More years ago than I care to count up, I was a soldier in the Army and was stationed in Germany. I love to hunt, and I really love the thrill of hunting big game, so I figured as long as I was there, I would learn what I could about sport hunting in that country. I was about to discover hunting in an entirely new way! Continue reading Hunting in Germany: An experience like no other
Relaxing in a duck blind with a six-pack of cold ones, some BBQ, and a colorful collection of hunters in a foreign country… They say there are better things in life, but not many. This was another one of my New Zealand adventures, albeit, a much tamer one. In the company of other New Zealand hunters, I waited in a duck blind on the southern coast of New Zealand. Our game was waterfowl and we looked out on a saltwater marsh separated from the South Pacific by a rocky berm.
We shot 80 or 90 ducks from our blind that day. When we were done, shells littered the wooden floor and my ears rang with the echoes of shots from my Beretta and the other shotguns. Our take was a combination of mallards and paradise ducks. Paradise ducks are a particularly interesting breed because they mate for life, and, unlike most other breeds, it is the female who has the most colorful plumage. Continue reading Hunting Waterfowl and Chamois in New Zealand
On a hunting trip to New Zealand. I started my expedition at 3:30 a.m. in the cab of a 4×4 pickup truck, or ute, as my guide called it. My guide was a native New Zealander, a highly experienced hunter and his assistant a British man, an experienced mountain climber. We had all of our gear unloaded and ready before dawn broke. We had a long day ahead of us.
Most people accessed the area by helicopter because of how rugged the area is. However, the small animals located near the base of the mountain, usually tracked by helicopters, were not my intended game I had my sights set higher on the larger animals which resided near the summit, the Tahr, large Asian Ungulates closely related to wild goats. Continue reading Hunting Tahr in New Zealand
A magazine is a device that feeds ammunition to a repeating firearm. They are either removable or built into the gun. They load the cartridges into the firearm by the action of the gun. Sometimes a removable magazine is called a clip, but this is wrong. A clip is a device that stages cartridges to be pushed into magazines. There are many different types of magazines but the most popular magazine for hand guns is called a box; either the double stack or the single stack. The “single” or “double” refers to how the rounds are “stacked” in the magazine. The difference between the two is illustrated by the pictures below:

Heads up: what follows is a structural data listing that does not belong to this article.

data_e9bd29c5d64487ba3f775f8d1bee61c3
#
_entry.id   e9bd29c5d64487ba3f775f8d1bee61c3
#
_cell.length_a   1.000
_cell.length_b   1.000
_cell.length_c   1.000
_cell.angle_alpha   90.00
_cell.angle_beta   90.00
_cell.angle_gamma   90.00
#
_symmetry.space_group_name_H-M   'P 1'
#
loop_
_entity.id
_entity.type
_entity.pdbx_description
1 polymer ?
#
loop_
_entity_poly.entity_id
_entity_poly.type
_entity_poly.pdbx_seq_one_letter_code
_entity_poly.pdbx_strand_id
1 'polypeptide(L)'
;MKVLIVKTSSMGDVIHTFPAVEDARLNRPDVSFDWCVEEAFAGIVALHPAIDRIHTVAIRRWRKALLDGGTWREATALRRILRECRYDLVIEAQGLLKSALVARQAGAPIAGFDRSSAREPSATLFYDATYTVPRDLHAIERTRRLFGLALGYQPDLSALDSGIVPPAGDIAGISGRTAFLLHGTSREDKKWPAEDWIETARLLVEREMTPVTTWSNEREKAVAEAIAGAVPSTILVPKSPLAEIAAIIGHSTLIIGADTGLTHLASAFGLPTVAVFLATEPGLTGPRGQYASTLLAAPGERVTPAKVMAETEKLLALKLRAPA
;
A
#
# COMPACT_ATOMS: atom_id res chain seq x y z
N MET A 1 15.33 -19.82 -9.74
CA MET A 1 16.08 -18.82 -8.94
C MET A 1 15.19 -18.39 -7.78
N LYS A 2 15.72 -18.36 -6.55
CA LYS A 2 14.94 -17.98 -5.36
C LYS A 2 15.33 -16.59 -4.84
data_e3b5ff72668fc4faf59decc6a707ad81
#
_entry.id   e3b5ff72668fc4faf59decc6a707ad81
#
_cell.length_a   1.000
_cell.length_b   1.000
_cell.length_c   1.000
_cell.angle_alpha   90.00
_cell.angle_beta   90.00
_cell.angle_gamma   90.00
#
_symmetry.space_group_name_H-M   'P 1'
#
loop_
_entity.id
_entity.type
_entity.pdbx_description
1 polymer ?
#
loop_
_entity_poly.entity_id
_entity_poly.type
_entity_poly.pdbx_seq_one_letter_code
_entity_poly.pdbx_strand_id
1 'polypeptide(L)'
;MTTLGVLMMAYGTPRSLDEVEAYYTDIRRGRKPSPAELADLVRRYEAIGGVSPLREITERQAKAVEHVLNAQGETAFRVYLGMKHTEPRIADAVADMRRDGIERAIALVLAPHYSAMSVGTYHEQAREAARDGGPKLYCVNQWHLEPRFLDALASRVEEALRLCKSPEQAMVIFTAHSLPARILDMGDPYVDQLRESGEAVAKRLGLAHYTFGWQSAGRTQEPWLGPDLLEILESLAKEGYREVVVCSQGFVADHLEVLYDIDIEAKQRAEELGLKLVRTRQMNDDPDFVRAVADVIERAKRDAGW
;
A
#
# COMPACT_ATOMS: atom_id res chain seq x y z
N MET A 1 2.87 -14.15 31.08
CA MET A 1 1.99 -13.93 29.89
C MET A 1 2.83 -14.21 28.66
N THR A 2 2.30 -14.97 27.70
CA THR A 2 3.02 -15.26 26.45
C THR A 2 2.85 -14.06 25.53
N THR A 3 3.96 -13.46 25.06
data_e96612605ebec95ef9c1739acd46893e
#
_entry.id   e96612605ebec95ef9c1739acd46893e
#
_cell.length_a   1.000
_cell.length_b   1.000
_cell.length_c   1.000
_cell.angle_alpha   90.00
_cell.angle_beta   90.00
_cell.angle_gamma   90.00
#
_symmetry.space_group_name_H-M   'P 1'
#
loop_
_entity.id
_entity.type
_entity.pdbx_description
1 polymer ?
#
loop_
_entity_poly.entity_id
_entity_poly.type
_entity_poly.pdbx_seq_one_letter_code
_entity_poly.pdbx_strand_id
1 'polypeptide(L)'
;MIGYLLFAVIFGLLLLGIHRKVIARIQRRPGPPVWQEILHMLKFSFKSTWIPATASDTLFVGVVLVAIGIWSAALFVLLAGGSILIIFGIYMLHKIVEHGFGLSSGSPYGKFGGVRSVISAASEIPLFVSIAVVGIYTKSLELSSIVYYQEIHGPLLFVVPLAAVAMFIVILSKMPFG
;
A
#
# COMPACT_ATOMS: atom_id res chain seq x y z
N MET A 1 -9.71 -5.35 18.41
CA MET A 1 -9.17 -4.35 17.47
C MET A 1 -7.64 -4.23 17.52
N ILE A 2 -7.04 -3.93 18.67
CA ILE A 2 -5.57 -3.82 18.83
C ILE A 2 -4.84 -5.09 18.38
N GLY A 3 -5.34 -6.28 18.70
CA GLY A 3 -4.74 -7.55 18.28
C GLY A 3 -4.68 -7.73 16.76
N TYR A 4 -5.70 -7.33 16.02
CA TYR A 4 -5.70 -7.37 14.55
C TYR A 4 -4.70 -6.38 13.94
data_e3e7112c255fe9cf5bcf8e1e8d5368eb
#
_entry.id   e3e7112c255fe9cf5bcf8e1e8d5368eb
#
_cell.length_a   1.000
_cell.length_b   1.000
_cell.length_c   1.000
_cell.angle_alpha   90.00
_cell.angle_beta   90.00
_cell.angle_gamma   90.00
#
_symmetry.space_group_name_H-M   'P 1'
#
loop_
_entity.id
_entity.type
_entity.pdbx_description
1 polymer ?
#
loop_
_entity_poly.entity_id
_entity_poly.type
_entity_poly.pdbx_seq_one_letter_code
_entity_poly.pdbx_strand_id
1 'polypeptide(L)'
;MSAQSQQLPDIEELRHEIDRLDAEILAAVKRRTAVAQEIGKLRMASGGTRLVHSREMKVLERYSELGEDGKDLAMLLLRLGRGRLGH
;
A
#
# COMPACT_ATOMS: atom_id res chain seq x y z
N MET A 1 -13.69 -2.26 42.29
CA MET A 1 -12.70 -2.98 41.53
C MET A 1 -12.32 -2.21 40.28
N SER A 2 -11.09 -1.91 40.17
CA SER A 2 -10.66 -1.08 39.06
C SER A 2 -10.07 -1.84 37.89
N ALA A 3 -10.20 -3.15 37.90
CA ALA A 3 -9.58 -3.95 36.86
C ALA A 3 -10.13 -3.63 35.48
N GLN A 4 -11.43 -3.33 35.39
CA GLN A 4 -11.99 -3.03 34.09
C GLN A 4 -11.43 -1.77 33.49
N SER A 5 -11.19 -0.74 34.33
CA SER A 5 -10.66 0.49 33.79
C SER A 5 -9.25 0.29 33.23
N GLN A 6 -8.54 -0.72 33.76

In a box single stack magazine, the ammunition is stored in a column, one cartridge on top of another. A spring is in the bottom of the magazine to push the next round into the chamber of the barrel as the firearm is fired. The magazine is made of either metal or plastic and plastic ones are sometimes transparent so it is easier to see how many cartridges are in the magazine at any time. A removable box magazine is a mechanism that can be loaded or unloaded with cartridges while detached from the firearm. It is handy because you can carry several full magazines at once then just detach the empty one and replace it with a full one without having to stop and reload a fixed magazine. This definitely speeds up the process of reloading ammunition and is very useful in shooting competitions, hunting situations, self-defense, or target practice. Continue reading What is a Magazine?
Reloading is the process of loading casings or shells by putting together the components of the cartridge yourself. It is sometimes referred to as hand loading.
Economy, increased accuracy, performance, commercial ammunition shortages, and hobby interests are all common motivations for hand loading both cartridges and shot shells. Reloading fired cartridge cases will save the shooter money. Continue reading RELOADING MANUALS AND INFORMATION